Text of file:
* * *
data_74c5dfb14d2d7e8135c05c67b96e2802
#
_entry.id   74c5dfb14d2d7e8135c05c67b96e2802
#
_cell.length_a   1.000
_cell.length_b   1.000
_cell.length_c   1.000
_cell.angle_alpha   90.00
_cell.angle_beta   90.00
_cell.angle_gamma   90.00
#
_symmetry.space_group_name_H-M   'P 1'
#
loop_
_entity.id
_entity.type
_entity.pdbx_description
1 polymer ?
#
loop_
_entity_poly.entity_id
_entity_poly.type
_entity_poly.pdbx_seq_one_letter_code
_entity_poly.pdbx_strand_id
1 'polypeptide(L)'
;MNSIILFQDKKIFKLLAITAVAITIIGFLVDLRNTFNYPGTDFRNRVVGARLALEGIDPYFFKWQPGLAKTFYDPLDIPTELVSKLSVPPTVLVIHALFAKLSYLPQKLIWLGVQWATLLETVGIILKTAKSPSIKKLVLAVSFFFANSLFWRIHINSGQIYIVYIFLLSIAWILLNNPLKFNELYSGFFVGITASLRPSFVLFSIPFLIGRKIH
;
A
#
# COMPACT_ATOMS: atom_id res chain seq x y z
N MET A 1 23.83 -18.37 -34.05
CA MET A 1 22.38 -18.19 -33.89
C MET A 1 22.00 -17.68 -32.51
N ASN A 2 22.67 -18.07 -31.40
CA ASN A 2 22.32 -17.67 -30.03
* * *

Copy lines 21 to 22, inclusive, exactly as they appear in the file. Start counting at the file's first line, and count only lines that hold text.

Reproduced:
_entity_poly.entity_id
_entity_poly.type